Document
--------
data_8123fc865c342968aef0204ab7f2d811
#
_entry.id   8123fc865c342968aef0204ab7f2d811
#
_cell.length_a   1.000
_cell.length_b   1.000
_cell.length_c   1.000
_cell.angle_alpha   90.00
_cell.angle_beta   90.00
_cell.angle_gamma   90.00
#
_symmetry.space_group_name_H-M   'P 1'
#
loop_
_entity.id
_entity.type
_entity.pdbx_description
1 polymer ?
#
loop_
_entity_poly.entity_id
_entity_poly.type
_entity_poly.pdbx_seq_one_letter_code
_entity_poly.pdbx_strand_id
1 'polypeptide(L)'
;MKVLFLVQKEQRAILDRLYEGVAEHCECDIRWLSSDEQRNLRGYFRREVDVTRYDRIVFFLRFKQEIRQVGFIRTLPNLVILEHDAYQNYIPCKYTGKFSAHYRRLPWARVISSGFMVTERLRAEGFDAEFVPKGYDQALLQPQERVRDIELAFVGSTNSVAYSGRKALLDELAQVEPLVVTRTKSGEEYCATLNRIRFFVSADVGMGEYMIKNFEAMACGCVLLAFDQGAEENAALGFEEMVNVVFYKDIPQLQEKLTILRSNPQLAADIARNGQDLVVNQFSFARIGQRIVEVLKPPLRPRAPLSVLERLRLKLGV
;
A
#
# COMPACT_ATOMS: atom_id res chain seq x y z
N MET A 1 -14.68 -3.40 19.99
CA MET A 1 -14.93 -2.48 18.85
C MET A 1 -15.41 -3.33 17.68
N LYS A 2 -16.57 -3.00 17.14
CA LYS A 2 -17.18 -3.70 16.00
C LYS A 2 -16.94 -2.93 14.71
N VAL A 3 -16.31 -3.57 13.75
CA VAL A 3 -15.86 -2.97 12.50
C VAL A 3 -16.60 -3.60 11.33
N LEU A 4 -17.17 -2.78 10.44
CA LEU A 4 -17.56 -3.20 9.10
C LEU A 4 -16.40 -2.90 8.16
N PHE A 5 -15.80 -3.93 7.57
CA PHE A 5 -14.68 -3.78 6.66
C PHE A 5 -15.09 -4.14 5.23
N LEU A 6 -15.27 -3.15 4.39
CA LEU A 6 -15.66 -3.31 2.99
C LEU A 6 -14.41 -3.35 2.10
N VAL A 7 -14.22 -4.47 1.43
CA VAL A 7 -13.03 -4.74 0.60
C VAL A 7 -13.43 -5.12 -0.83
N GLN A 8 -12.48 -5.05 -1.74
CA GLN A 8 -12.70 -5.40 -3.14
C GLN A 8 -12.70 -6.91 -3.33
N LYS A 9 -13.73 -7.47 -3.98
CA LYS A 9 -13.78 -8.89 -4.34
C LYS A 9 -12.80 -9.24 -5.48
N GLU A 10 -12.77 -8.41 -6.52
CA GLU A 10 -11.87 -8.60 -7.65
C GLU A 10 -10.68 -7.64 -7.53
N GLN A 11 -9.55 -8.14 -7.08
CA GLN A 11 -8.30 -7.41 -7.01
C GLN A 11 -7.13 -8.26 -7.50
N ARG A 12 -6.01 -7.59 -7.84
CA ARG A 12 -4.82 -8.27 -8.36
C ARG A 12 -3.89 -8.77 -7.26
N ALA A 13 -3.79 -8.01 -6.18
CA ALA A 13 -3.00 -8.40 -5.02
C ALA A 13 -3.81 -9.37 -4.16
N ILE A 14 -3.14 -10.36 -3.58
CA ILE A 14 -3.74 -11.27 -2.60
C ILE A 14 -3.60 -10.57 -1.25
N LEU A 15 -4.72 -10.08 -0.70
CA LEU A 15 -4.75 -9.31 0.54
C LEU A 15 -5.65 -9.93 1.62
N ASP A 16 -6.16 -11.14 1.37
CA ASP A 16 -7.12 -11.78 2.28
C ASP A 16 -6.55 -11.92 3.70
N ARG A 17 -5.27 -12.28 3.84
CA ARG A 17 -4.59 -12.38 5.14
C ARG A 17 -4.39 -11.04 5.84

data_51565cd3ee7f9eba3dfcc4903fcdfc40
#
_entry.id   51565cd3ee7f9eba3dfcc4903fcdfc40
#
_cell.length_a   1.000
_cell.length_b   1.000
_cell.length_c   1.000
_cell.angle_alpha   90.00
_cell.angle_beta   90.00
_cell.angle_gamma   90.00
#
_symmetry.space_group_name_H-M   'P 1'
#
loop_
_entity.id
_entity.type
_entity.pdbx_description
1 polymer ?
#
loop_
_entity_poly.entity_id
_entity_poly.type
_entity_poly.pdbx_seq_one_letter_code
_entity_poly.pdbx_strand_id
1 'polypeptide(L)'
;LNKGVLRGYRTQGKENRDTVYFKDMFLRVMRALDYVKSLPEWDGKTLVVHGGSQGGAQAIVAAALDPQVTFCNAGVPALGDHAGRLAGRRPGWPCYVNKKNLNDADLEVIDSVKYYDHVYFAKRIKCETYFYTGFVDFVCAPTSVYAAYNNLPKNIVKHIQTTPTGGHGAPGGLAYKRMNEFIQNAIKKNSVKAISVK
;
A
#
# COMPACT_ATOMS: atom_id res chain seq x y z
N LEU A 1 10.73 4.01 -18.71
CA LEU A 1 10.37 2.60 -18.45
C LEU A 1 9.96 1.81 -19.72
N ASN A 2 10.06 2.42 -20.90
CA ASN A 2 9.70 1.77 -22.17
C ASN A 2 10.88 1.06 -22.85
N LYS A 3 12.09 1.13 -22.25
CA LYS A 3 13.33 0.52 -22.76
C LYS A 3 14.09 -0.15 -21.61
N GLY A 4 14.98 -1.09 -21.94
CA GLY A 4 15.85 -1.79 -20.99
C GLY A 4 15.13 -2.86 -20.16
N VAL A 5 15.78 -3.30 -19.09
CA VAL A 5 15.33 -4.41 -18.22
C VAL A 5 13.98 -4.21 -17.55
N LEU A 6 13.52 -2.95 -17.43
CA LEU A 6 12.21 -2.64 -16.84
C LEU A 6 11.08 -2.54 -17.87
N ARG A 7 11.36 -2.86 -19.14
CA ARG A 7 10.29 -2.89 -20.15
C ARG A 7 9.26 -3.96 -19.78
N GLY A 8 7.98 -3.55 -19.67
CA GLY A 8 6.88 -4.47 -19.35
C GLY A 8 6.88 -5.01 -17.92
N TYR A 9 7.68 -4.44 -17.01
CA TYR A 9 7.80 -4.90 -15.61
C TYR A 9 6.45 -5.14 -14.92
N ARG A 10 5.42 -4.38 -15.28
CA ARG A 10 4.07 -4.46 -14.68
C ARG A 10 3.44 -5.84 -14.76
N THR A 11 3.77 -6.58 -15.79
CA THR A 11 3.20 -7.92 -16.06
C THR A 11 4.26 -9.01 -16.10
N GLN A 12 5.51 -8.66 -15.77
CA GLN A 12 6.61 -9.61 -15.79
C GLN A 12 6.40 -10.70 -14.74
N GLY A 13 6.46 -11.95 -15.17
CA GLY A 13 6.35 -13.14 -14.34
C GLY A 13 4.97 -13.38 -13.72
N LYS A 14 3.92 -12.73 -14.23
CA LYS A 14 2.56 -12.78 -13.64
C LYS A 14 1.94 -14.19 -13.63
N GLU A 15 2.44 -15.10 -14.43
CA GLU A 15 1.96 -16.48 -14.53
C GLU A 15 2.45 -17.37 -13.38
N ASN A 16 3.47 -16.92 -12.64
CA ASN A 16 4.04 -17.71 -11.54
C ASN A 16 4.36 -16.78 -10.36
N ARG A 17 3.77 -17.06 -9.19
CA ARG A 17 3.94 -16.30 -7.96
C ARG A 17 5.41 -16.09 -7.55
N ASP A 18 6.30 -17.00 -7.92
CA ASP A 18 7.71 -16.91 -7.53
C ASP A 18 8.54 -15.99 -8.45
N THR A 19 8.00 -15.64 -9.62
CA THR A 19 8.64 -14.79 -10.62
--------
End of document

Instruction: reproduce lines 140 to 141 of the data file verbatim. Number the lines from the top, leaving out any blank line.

CA ARG A 10 4.07 -4.46 -14.68
C ARG A 10 3.44 -5.84 -14.76